Mass. inmates sue over new rules on HIV medication
Massachusetts prisons have changed how they dispense medication to inmates infected with HIV in a calculated effort to discourage them from taking life-saving drugs that cost the state millions of dollars a year, according to a federal civil rights lawsuit.
The suit, which is expected to be filed today in US District Court in Boston, says the prison system and its medical provider removed HIV medication in February 2009 from the list of prescribed drugs that inmates have long been allowed to keep in their cells under the so-called Keep On Person program. UMass Correctional Health, an arm of the University of Massachusetts Medical School, has a contract to provide medical care to prisoners.
As a result of the change, HIV-positive inmates who took their medicine in the privacy of their cells now must go to an infirmary “med line’’ daily, often several times a day, with scores of other inmates who receive single dosages of other medications, says the suit. About 200 to 300 inmates get medication for HIV in the prisons.
Waiting in the line frequently enables other inmates and correction officers to identify who has the virus that causes AIDS, which often carries a stigma, says the suit. It also exposes inmates with weakened immune systems to other sick prisoners, often delays the dispensing of dosages to treat the virus, and has caused some with HIV to stop picking up their pills, resulting in worsening symptoms and even cases of AIDS.
“The removal of HIV medications from the Keep On Person program is callous and extremely shortsighted, as patients who refuse or are unable to go to the med line, or who miss doses because of the chronic defects in the med line process, will become more sick,’’ said the suit, which was filed by five prisoners with HIV and seeks designation as a class action.
Diane Wiffin, a spokeswoman for the Department of Correction, said prison officials will not comment on pending litigation. But lawyers for UMass Correctional Health, in response to a similar suit filed last year in state court and later withdrawn, wrote that the contractor made the change to improve adherence to HIV medication regimens.
The number of inmates who take their antiretroviral medications for HIV through the Keep On Person program as prescribed “fell below the optimal rate strived for by the institution,’’ the lawyers wrote in May 2009. UMass is seeking a rate of more than 95 percent, they wrote.
UMass staff can accomplish that, the lawyers wrote, by making sure that prisoners with HIV take each dose of medicine when they get to the front of the med line.
The change was “by no means fueled by discriminatory intentions,’’ they added.
Lawyers for Prisoners’ Legal Services, the Boston-based legacy advocacy group representing the five prisoners, contend that the state has given a host of explanations for the policy change but that the real reason is cost.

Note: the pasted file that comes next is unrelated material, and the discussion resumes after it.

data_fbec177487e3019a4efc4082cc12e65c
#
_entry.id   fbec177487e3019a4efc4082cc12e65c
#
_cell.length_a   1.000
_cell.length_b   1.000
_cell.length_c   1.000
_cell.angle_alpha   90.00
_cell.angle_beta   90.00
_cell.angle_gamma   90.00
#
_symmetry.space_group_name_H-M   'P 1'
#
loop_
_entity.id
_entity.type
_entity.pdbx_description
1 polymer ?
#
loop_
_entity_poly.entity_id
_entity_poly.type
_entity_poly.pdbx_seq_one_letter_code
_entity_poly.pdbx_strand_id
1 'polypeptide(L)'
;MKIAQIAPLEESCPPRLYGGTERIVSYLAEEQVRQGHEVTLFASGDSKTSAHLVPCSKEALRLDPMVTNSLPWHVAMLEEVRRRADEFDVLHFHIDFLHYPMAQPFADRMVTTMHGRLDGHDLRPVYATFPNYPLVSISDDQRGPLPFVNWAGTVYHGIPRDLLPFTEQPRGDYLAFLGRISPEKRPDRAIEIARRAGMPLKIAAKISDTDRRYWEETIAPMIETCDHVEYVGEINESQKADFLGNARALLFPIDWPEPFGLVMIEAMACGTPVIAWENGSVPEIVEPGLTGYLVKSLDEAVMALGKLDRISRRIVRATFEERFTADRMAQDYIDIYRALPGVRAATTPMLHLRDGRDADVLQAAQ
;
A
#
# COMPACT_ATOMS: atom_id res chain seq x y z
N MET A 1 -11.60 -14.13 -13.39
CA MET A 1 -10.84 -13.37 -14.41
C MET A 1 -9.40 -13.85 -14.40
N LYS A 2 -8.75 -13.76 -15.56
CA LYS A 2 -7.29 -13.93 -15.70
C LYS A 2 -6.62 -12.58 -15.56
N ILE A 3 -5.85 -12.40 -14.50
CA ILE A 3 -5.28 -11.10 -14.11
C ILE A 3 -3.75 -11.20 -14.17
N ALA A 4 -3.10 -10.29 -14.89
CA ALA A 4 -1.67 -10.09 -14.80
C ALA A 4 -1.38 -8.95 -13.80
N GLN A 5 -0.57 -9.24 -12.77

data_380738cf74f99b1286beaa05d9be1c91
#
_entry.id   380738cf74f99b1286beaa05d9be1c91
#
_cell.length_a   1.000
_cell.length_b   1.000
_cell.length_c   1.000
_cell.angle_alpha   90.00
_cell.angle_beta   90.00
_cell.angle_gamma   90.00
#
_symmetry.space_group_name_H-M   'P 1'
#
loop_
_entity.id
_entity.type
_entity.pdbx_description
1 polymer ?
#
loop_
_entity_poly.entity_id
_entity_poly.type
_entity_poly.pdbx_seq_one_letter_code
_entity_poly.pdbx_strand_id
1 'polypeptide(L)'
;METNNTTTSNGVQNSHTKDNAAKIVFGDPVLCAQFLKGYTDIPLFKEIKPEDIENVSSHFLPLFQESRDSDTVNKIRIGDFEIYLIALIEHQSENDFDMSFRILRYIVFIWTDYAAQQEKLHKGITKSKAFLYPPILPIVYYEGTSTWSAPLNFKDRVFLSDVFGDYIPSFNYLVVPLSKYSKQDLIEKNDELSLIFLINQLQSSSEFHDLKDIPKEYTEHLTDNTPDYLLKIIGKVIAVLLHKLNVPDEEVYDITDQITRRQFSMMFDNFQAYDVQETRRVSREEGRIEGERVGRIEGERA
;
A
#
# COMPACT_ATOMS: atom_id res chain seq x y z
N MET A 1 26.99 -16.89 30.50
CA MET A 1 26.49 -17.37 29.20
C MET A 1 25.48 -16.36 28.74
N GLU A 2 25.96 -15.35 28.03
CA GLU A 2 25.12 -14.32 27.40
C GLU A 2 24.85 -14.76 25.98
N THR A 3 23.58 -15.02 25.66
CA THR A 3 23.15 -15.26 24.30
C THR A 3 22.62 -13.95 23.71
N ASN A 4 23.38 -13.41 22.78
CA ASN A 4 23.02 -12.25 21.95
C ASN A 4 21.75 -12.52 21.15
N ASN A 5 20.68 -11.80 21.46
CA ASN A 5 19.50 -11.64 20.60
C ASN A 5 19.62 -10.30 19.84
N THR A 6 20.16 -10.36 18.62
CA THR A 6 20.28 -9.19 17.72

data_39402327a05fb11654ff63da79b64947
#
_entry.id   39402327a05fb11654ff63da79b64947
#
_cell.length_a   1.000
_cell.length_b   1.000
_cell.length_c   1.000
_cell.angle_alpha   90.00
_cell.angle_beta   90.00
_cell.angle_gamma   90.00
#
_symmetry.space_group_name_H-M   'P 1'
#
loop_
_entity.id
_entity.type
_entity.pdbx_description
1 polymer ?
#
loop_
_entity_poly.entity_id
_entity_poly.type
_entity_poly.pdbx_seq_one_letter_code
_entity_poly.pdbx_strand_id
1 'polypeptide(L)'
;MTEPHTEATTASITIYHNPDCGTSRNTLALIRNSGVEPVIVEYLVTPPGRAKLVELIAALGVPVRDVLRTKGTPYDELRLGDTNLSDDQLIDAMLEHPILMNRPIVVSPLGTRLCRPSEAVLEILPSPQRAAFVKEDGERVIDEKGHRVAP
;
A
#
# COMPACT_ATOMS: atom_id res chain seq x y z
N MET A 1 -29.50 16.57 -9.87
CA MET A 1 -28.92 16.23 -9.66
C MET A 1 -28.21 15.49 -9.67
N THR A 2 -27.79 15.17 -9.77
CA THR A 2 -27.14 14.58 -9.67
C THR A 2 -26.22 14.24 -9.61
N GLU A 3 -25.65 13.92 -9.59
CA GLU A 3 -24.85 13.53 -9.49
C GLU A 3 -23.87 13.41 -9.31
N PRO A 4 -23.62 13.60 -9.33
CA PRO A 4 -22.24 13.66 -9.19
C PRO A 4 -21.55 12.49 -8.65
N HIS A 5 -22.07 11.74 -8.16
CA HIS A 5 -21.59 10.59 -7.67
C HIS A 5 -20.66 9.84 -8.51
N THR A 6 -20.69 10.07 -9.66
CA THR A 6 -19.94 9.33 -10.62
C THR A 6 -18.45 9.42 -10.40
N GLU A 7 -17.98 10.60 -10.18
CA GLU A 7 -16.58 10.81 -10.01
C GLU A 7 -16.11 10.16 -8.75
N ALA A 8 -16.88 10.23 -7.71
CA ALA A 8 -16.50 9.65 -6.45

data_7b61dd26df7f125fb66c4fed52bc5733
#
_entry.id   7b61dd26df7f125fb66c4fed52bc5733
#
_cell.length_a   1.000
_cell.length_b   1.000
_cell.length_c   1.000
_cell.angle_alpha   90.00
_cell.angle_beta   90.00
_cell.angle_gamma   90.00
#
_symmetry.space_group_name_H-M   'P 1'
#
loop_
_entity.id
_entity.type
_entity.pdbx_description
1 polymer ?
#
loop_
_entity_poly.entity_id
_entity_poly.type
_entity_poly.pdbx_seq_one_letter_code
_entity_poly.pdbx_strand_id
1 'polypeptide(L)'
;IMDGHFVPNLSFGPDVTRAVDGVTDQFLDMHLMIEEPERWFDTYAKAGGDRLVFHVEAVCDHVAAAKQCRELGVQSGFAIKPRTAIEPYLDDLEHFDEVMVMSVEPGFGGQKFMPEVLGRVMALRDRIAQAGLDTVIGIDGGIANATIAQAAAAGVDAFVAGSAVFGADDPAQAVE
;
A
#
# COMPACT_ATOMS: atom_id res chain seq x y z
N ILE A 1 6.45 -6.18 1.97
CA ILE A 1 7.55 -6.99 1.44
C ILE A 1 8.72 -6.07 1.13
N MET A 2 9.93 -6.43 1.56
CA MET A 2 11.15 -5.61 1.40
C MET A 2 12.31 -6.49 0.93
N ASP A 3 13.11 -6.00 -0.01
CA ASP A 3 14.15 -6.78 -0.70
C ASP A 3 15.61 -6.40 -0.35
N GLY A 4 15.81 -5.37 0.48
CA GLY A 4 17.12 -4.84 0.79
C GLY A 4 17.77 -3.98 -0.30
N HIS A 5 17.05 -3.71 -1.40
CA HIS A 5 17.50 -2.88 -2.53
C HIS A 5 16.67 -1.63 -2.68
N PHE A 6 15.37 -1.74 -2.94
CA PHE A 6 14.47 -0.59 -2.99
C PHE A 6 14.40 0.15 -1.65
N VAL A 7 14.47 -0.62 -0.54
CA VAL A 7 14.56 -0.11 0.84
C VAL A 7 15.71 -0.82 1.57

Antiretroviral medications account for at least 20 percent of the state’s overall annual spending on medications for prisoners even though such inmates make up only about 2 percent to 3 percent of the prison population, the suit said. The state spends about $15 million a year for all medications for prisoners, the lawyers said.
“While UMass and the DOC cannot simply deny patients their medication, they can and have erected barriers to access in order to discourage adherence,’’ said the suit by the prisoners, four of whom use pseudonyms to protect their identities.
For at least 15 years until the change, the Massachusetts prison system had an enviable record for its medical care of prisoners with HIV and AIDS, according to Joel H. Thompson, a staff attorney for Prisoners’ Legal Services.
Each prison had a case manager who closely followed the progress of HIV-positive inmates, Thompson said. Infectious disease specialists from Lemuel Shattuck Hospital Correctional Unit would visit inmates at prisons to treat them. And as a result of the Keep On Person program, prisoners could pick up 30-day supplies of HIV medication in blister-packs that they stored in locked containers in cells.
Some medications have long been excluded from the program because they pose a security risk and can be abused, including drugs that are injected, narcotics, and mental health medications, Thompson said.
In November 2008, UMass unexpectedly announced that patients receiving HIV medication would get only 15-day supplies, according to the suit. Then in early February 2009, UMass withdrew only those medications from the Keep On Person program and required prisoners with HIV to go to med lines at each prison.
At least three of the plaintiffs say other people in prison have discovered their HIV status as a result of remarks made by UMass staff at med lines. Several of the plaintiffs also say they have missed dosages because they were too ill to wait in long lines that sometimes snake out of prison buildings or because correction officers failed to call them to med lines.
Dr. Thomas Garvey, a primary care doctor who treated prisoners with HIV and AIDS on the prison ward at Shattuck until he left the hospital in December, criticized the exclusion of HIV medication from the Keep On Person program in a Globe interview Friday.
“From a medical and public health standpoint, yes, it’s a bad idea,’’ he said.
Lawyers for UMass, however, wrote in response to the earlier suit that the change in policy is intended to improve the health of prisoners with HIV. With the daily med lines, they argued, UMass staff have more contact with the prisoners than they did before. They also asserted that the process enhances, not undermines, privacy by reducing the likelihood that other inmates will find or steal HIV medication brought back to cells.
Jonathan Saltzman can be reached at email@example.com.